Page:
Study: Black bears are eating pumas’ lunch


Camera-trap closeup of a puma walking through a dark forest.

Pumas in Mendocino National Forest killed adult deer more often in seasons when black bears were most active, researchers found. The team also observed black bears eating the remains of adult deer killed by pumas.

Photo by Max Allen

CHAMPAIGN, Ill. — A camera-trap study in the Mendocino National Forest in Northern California reveals that black bears are adept at finding and stealing the remains of adult deer killed by pumas. This “kleptoparasitism” by bears, as scientists call it, reduces the calories pumas consume in seasons when the bears are most active. Perhaps in response to this shortage, the pumas hunt more often and eat more small game when the bears are not in hibernation.

The findings are published in the journal Basic and Applied Ecology.


Photo of Allen putting a GPS collar on an adult puma that has been tranquilized.

Illinois Natural History Survey wildlife ecologist Max Allen and his colleagues used GPS collars to track pumas and camera traps to observe how much they – and black bears – benefited from their kills.

Photo courtesy Max Allen

Pumas, also known as mountain lions or cougars, are apex predators, but this doesn’t mean they can’t be threatened by other carnivores, said study lead author Max Allen, a research scientist at the Illinois Natural History Survey who studies big cats and other carnivorous mammals.

“Bears are dominant scavengers, and their large body size means that they can take carcasses from apex predators,” Allen said. He and his colleagues became interested in this phenomenon when they saw signs of bear scat and bear claw marks near puma kills.


Camera-trap photo of a puma standing next to a carcass buried in leaf litter.

Pumas often bury their kills between feeding sessions to prevent loss of the meat to other carnivorous animals.

Photo by Max Allen

The researchers used GPS collars to track seven pumas across a 386-square-mile territory over a period of two years. Whenever a puma made a kill, it would repeatedly visit or spend a lot of time at that location. The researchers visited those sites to document the type of animals the puma had killed and to look for signs of bears. They also set up camera traps at many of the kill sites to determine which animals were eating the remains.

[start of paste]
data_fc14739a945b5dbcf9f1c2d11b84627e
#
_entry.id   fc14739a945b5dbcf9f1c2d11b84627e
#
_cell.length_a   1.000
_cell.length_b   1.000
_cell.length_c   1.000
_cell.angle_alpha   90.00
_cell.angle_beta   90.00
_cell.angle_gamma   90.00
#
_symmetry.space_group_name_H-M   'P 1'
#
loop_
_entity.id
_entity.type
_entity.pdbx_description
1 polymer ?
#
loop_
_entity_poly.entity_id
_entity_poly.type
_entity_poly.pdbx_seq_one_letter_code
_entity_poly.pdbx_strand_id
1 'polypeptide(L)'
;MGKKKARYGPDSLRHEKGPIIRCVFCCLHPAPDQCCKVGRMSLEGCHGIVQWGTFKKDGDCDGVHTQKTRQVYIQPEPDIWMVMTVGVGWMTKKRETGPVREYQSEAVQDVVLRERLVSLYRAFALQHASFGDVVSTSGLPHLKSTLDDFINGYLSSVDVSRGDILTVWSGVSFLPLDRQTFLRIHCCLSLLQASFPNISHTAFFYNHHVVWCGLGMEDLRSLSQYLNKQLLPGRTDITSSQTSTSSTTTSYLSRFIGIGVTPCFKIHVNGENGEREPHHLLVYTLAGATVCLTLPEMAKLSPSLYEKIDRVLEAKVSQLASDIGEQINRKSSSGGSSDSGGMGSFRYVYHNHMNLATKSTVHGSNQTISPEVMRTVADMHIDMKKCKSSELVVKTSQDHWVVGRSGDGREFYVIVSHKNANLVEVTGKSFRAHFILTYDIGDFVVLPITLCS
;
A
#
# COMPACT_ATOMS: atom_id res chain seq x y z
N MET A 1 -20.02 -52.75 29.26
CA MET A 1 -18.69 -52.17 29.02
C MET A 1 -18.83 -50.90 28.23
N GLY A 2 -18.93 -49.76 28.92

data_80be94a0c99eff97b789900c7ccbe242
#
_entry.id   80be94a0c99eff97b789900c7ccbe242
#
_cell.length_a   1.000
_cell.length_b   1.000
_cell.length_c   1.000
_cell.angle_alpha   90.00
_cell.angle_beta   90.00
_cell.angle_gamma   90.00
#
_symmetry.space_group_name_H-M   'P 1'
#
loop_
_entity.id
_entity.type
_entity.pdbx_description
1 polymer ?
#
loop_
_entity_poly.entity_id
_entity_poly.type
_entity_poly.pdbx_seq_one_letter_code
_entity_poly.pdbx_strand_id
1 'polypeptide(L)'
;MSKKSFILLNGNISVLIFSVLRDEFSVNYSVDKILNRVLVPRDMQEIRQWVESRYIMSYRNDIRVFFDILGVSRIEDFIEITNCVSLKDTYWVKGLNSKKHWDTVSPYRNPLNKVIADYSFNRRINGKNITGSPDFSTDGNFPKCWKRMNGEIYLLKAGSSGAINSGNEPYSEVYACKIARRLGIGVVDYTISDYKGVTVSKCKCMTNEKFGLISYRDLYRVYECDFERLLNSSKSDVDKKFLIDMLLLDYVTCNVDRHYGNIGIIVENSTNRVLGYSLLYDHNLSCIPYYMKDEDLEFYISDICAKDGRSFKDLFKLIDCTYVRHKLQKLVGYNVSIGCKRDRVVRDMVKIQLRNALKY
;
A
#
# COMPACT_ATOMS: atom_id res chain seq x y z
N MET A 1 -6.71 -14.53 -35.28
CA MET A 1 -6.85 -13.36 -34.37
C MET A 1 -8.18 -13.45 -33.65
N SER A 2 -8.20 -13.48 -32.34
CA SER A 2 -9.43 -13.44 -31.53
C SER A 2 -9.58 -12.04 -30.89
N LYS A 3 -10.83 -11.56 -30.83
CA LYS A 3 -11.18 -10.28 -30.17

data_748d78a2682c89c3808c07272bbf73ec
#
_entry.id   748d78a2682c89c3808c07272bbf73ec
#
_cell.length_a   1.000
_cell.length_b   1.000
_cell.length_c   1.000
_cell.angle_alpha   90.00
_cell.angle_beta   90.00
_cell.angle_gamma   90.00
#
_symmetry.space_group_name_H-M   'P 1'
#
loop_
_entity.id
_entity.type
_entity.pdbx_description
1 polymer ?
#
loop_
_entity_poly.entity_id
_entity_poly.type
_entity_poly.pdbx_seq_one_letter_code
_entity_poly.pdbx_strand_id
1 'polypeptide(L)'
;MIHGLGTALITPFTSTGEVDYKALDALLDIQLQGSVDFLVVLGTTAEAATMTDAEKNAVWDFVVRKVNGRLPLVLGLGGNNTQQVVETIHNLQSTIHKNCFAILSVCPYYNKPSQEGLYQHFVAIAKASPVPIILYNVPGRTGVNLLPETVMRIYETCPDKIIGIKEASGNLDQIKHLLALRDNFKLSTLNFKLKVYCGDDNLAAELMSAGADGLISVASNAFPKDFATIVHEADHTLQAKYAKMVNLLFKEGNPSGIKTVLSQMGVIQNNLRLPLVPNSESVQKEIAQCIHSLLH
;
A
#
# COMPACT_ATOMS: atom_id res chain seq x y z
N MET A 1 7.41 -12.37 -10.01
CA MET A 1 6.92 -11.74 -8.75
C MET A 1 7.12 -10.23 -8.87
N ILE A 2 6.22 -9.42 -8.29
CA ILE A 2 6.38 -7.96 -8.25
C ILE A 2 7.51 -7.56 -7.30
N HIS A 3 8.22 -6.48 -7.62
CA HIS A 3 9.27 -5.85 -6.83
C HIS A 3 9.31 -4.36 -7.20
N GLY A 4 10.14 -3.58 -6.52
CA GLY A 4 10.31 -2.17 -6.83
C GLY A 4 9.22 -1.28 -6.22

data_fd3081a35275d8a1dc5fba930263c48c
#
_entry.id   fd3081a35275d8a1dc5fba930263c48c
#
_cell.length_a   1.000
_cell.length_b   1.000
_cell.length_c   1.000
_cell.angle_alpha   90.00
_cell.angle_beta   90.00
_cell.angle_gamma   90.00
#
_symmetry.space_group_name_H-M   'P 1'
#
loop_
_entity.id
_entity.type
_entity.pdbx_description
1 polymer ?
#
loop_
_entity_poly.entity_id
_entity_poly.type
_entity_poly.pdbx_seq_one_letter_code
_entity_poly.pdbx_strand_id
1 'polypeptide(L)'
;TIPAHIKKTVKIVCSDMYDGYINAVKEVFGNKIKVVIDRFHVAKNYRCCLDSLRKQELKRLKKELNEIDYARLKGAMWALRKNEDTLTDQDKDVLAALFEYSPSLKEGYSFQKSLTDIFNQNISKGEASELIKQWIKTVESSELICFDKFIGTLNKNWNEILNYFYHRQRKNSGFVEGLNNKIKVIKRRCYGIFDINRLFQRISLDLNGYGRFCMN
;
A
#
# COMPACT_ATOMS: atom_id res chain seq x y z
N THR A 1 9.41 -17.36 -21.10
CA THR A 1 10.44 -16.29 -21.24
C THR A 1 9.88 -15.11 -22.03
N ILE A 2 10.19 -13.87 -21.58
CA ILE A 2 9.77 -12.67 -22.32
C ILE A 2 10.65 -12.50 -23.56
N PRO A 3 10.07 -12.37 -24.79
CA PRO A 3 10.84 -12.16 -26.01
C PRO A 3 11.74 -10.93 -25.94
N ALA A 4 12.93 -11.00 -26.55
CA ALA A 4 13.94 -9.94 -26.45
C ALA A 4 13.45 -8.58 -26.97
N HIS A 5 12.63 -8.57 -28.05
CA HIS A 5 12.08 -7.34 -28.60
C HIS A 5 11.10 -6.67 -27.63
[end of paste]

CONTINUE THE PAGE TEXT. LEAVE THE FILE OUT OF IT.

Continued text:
The team documented 352 puma kills, of which 64 were animals other than deer. The smaller prey animals included dozens of squirrels, birds and rabbits, but also a coyote, two gray foxes, a fisher and two black bears. The pumas also went after fawns, which they can eat quickly, likely before a bear discovers them, Allen said.

The bears discovered kills of adult deer within about two days, cutting the pumas’ feeding time at a deer carcass from 5-7 days in winter to about two days when the bears showed up.

The study found the highest frequency of puma kills ever reported. And the kill rate increased when bears were most active.

“There were only about 0.68 mountain lions per 100 square kilometers in our study area,” Allen said. “An average number would be two to three. The average home range for a female in Santa Cruz is between 30 and 35 square kilometers. But in Mendocino it was over 200.”

Despite the large territory available to them, pumas were not getting the full benefit of their kills. The amount they consumed varied month to month, from more than 190 pounds of meat in January, when bears were least active, to less than 110 pounds in April. Bear scavenging of adult deer carcasses was highest in the warmer months, but the researchers found evidence of bears at puma kills every month of the year.

“We found evidence to suggest that the bears are having an impact on pumas and how often they’re killing deer,” Allen said. “When a bear pushes a puma off of a carcass, the puma runs away, and the bear eats the deer. The puma then has to make another kill in order to get the energy it needs.”

In the absence of black bears, pumas made a kill about once a week, Allen said.

“But in the presence of bears, they’re killing every five to six days,” he said. “They have to work harder, and they’re getting less nutrition overall.”

The INHS is a division of the Prairie Research Institute at the University of Illinois Urbana-Champaign.

The California Department of Fish and Wildlife; University of California, Davis; and California Deer Association supported this project.

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